In the start-up world of private valuations, JD is a publicly listed company. As on 30 July, its market capitalization was ₹7,600 crore. Along with his brother and wife, Mani holds 32.6% of the company's equity, which is valued at almost ₹2,500 crore. As of July 2015, JD employed over 10, 879 people.

In 2014-15, it had a revenue of ₹590 crore, up 27% over the previous year. The company turned in a profit of ₹139 crore. Importantly, JD has been in business for quite a while-19 years, to be exact.

All of which means that Mani has seen India change. And there is only one way to put it; that when Mani started out, it must have been a pretty bleak world.

No phones. No Internet
VSS Mani was born at the Tata Main Hospital in Jamshedpur in 1966. Growing up in Calcutta (as the city was known back then), Mani had fairly simple and well defined goals-he would pursue a degree in commerce and chartered accountancy (CA). He attempted both, at the University of Delhi, but dropped out (of both) due to financial pressure.

It wasn't until 1989 that the idea of Justdial first came about. Except, it had a different name and was called Ask Me. Back then, finding any information was a chore. Only two sources existed-a cumbersome book of listings arranged in alphabetical order that would be updated once a year or the government-run helpline number 197. As fate would have it, Mani was employed with a Yellow Pages company, which published one of those information directories.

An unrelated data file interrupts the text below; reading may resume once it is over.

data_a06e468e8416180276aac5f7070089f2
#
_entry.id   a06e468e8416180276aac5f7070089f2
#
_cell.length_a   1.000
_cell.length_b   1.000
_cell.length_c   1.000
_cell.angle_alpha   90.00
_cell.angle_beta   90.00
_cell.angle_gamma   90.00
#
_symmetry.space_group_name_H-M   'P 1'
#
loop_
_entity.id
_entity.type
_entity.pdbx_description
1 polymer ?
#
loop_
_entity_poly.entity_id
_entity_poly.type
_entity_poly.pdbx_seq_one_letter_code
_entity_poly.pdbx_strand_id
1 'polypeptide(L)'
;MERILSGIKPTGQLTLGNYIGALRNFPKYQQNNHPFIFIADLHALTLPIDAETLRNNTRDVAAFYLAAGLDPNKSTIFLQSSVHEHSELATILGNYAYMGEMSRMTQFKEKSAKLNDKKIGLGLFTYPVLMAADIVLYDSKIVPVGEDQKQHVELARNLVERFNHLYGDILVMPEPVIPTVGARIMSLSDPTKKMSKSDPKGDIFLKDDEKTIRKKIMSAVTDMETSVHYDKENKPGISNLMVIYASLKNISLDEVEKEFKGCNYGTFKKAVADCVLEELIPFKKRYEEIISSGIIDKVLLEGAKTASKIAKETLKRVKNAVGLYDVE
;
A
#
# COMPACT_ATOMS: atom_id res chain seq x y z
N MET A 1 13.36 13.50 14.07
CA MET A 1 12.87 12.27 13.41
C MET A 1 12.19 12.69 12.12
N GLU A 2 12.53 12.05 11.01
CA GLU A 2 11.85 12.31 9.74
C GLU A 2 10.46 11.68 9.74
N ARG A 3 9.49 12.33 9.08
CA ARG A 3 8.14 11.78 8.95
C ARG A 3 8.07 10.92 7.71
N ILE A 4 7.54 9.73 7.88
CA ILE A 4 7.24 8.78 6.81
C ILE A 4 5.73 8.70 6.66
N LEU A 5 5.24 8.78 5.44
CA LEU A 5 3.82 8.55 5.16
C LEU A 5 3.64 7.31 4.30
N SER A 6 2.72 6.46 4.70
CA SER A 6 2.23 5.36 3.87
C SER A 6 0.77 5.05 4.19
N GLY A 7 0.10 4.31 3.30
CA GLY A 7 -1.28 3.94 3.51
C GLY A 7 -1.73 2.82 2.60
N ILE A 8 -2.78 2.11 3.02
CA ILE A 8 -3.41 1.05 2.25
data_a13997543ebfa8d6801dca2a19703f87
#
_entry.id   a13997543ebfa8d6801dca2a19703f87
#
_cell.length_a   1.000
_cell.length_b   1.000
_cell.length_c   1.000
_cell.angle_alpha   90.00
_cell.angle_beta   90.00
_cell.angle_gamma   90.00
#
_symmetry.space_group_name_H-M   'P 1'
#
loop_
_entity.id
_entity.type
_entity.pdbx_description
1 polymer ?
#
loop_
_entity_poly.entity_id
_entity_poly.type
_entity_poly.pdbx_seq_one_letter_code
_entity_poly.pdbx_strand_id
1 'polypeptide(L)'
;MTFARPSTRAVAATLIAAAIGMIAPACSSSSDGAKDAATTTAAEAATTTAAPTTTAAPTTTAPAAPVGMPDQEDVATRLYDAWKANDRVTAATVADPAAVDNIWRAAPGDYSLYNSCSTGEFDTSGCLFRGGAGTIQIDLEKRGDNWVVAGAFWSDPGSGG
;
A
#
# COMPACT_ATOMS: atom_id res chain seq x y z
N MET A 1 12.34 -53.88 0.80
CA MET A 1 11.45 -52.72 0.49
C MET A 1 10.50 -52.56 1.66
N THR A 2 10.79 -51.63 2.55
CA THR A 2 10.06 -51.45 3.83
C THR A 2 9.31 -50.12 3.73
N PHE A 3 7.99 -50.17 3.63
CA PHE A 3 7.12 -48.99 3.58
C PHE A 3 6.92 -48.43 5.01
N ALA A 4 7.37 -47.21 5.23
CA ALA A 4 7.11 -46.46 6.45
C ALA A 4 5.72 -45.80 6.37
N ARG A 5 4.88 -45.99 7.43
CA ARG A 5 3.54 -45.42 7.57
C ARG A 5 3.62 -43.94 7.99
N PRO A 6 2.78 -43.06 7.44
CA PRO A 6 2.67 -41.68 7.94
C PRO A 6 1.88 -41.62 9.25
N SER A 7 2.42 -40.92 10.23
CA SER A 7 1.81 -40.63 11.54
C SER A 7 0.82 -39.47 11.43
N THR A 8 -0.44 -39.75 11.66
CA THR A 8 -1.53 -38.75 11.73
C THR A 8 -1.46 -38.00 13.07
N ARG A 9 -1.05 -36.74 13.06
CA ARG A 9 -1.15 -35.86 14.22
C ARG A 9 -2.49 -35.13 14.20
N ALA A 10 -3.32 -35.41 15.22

"So I remember chatting with a client of mine (Rakesh Aggarwal), who wanted to be in the directory," says Mani. "And we were like, 'People want information; why can't they just dial a number and get it?' We (thought we) could do something like this. He (Aggarwal) loved the idea and after that, he was after me for months to start this business and I refused to take his calls. I was not ready to take the plunge into business."

After a while, Mani succumbed. But right from day one, Ask Me was a non-starter. Less than 1% people in India had phone connections and getting one was like winning the lottery. Needless to say, Ask Me applied for phones but it would take years for it to come through. In certain cases, Ask Me entered the market with the promise that it would start services but didn't because it couldn't get a connection. "It was ridiculous," says Mani.

In 1992, he quit, but he had been bitten by the entrepreneurial bug. Mani dabbled in a few other ventures, but they never really took off.

So, in 1994, he bid goodbye to Delhi and moved to Bombay (as the city was called back then) and started his own publication called Wedding Planner.

It was distributed (free) by the Times of India to its matrimonial advertisers. That, too, lasted a while. But, by 1995, Mani felt things had begun to change and it was time to revisit the Ask Me idea.

What changed exactly? Well, more phones and the arrival of the Internet.

"The telecom scene changed and I remember being exposed to the Internet," says Mani. "I used to have a Business India email account. But the dial-up network was so bad. It would take minutes to get through and then it would barely last. We didn't believe in it but we used to read a lot of articles in the papers of (the Internet's) great success and how it was taking off in the US. Like America Online and all. But for me as an entrepreneur, I knew it would take time and I wanted to ride the telecom wave."